67 sources using Huffman et al. (1997) method. Daily instrument data are severely limited in terms of availability and quality in this study region. At a relatively coarse scale of 0.25 x 0.25 TRMM 3B43 data are comparable to rain gauge estimates and show very little bias in West A frica (Nicholson et al. 2003) The TRMM 3B43 data product has the least bias of any data across both season and reg ion and shows a high degree of association with regional rain gauge estimates (Adeyewa and Nakamura 2003) Average daily rainfall rates by month w ere converted to total monthly rainfall in millimeters for further analyses. We use NDVI from MODIS 13A1 data (version 5) with 500 x 500 m spatial resolution to approximate GPP at the beginning of the dry season (April). The delineated study region includ es two full MODIS 16 day composite footprints downloaded from Land Processes Distributed Active Archive Center (LP DAAC) which is a component of NASAs Earth Observing System (EOS) Data and Information System (EOSDIS). Data were acquired for each year 2000 2009 and encompass dates between April 23 rd and May 8 th for each composite (see Leeuwen et al. 1999 for detailed description of the compositing algorithm). Data Sampling and Standardization A temporal and spatial scale mismatch exists between the monthly T RMM precipitation pixels (predictor variables) measured at 0.25 o x 0.25 o and the MODIS NDVI pixels (response variable) measured at 500 x 500 meters. For any point in time a single TRMM pixel value will overlap many MODIS pixels (~3600). To minimize bias one MODIS pixel per water year was randomly sampled within a single TRMM pi xel area, yielding 17,900 data points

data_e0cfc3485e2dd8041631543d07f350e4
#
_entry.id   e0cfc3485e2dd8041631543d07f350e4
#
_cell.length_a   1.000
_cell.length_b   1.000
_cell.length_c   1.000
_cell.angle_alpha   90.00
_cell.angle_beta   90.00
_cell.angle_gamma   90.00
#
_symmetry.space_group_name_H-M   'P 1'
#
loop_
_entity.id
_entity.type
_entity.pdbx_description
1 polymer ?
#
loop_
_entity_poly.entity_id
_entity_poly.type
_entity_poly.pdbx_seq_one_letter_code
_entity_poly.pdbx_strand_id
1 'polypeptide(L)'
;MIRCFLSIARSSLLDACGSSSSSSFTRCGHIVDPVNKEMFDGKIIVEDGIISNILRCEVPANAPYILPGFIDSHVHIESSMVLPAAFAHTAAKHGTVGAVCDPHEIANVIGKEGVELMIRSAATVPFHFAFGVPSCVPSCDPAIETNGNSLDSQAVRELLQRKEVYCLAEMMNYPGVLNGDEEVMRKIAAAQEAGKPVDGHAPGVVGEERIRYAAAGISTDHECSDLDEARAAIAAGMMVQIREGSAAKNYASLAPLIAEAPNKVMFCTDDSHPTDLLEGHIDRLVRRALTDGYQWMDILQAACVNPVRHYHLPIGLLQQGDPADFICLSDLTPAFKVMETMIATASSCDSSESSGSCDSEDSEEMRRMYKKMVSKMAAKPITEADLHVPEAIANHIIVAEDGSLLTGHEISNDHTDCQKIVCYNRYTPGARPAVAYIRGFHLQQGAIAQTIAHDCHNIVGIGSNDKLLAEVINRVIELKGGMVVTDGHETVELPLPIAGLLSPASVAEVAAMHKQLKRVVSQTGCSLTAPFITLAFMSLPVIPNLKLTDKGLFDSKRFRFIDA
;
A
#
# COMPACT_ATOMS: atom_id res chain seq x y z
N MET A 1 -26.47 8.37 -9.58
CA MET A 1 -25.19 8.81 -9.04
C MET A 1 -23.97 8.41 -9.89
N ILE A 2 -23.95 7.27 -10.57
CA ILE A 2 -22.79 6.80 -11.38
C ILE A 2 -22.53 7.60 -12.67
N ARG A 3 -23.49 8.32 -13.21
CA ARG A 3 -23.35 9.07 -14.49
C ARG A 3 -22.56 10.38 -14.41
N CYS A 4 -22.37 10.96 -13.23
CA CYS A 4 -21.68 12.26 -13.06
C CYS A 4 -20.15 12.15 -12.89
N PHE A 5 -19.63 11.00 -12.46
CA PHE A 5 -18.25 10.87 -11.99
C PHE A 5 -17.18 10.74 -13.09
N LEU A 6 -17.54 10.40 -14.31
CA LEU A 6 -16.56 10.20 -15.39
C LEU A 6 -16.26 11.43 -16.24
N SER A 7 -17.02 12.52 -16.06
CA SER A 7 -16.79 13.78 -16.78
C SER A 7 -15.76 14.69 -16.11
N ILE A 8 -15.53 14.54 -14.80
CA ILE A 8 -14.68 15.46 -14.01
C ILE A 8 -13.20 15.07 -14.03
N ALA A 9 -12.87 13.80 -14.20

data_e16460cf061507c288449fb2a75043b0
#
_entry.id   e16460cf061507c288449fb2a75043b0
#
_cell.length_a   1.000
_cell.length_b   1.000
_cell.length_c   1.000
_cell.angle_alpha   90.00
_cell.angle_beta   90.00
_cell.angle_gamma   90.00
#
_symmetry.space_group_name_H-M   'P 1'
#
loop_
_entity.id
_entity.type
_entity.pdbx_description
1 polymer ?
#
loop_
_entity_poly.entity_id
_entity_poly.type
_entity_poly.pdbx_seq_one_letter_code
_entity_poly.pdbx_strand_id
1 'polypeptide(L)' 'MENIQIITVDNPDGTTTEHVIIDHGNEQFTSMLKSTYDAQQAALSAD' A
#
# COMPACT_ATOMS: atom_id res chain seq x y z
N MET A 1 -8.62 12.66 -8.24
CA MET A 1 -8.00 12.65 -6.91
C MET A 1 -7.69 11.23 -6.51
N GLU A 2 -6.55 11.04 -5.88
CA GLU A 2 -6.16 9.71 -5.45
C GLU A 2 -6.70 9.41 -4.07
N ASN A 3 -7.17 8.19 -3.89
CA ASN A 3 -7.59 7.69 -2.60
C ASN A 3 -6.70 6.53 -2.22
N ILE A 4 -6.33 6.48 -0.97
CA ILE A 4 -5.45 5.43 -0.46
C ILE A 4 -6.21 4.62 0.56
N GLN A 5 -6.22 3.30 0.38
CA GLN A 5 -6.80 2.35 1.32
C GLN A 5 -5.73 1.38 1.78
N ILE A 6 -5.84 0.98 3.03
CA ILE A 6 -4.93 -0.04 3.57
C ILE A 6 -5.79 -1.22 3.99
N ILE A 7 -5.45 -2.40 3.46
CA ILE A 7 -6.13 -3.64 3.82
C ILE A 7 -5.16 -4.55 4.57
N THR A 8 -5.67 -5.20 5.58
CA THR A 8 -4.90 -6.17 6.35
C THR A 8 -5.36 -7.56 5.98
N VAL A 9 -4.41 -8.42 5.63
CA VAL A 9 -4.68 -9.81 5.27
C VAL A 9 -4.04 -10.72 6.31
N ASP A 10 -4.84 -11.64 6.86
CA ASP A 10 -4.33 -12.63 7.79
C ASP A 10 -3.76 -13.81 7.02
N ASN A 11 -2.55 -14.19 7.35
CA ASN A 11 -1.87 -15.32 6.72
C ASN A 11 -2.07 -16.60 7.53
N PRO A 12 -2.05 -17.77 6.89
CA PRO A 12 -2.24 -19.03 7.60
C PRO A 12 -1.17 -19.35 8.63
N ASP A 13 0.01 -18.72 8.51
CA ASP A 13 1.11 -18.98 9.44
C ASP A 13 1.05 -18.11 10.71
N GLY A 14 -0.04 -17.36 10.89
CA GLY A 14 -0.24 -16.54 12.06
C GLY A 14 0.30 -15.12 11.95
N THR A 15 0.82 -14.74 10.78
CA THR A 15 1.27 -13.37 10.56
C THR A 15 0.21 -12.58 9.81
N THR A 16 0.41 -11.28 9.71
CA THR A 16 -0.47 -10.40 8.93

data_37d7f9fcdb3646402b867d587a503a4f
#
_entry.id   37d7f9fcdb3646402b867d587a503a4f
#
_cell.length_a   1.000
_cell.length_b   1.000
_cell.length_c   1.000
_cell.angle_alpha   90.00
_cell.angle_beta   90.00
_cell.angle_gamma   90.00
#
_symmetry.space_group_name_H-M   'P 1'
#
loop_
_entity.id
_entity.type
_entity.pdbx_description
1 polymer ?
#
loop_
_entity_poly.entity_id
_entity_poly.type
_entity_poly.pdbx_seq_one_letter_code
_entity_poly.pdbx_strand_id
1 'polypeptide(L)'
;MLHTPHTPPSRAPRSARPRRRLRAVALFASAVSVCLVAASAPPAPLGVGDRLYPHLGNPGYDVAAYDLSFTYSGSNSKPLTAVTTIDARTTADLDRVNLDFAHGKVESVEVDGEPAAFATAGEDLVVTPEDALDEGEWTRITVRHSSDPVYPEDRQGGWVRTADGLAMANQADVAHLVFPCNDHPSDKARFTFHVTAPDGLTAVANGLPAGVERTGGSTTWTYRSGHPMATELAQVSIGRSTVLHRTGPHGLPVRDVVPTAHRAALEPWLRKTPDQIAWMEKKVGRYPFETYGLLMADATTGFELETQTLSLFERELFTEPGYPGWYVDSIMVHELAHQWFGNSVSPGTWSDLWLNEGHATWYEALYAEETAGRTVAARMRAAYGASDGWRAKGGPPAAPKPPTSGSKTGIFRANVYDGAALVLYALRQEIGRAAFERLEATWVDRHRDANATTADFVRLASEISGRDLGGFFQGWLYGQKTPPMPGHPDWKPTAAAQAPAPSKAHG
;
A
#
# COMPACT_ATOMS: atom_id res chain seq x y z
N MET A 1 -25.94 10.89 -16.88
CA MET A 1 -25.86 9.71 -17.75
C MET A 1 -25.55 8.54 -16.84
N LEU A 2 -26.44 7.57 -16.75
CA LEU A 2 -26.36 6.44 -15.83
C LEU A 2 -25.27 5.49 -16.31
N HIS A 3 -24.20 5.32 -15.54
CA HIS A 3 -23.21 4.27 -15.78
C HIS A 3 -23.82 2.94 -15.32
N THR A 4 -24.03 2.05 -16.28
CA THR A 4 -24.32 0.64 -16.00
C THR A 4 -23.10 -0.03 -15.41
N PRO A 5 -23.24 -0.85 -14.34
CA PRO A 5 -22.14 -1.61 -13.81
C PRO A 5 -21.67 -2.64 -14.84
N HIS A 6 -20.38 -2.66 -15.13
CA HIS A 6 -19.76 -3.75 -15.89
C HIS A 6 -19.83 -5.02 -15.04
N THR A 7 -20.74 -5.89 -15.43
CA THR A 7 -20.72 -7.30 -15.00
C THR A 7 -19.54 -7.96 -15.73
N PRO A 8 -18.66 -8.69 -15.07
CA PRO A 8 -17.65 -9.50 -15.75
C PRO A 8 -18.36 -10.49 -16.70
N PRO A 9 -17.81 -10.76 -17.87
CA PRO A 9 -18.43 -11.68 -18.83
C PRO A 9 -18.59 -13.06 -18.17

68 Since this research is primarily concerned with terrestrial, semi arid vegetation we used a 5 kilometer buffer around permanent and seasonally flooded areas to exclude samples that may contain water and riparian veget ation, resulting in a final sample of 15,466 observation points. Although a smaller buffer may be have been sufficient, the 5 km buffer was selected based on field observations regarding the spatial extent of seasonal water presence and flooding affected v egetation. The buffer safely excluded known perennial water sources and many seasonally flooded areas. These areas become inundated after rainfall events at various lags and were removed from the analysis because of the influence of semi /permanent water o n NDVI estimates. Modeling Approach We use geographically weighted regression (GWR) to account for spatial non stationarity in the relationship between rainfall and beginning of dry season vegetation productivity to minimize the effect of unmeasured, spatially varying covariates (Brunsdon, Fotheringham, and Charlton 1998; Foody 2003) GWR extends the traditional regression framework by allowing local model parameters to be estimated at any point within the study area by incorporating a spatial weighting of observations and allowing the estimated models to vary across space (Fotheringham et al. 2000). Observations are weighted by their proximity to the point at which the r elationship is estimated so that the weighting of an observation is not constant but varies with each location GWR models assume that observations nearest the estimation point are more informative than those further away (Charlton et al. 20 0 6). Sampled N DVI and TRMM data were standardized prior to modeling by subtracting the mean and dividing by the standard deviation. The unitless measures of within month variation were used to assess relative explanatory power of variability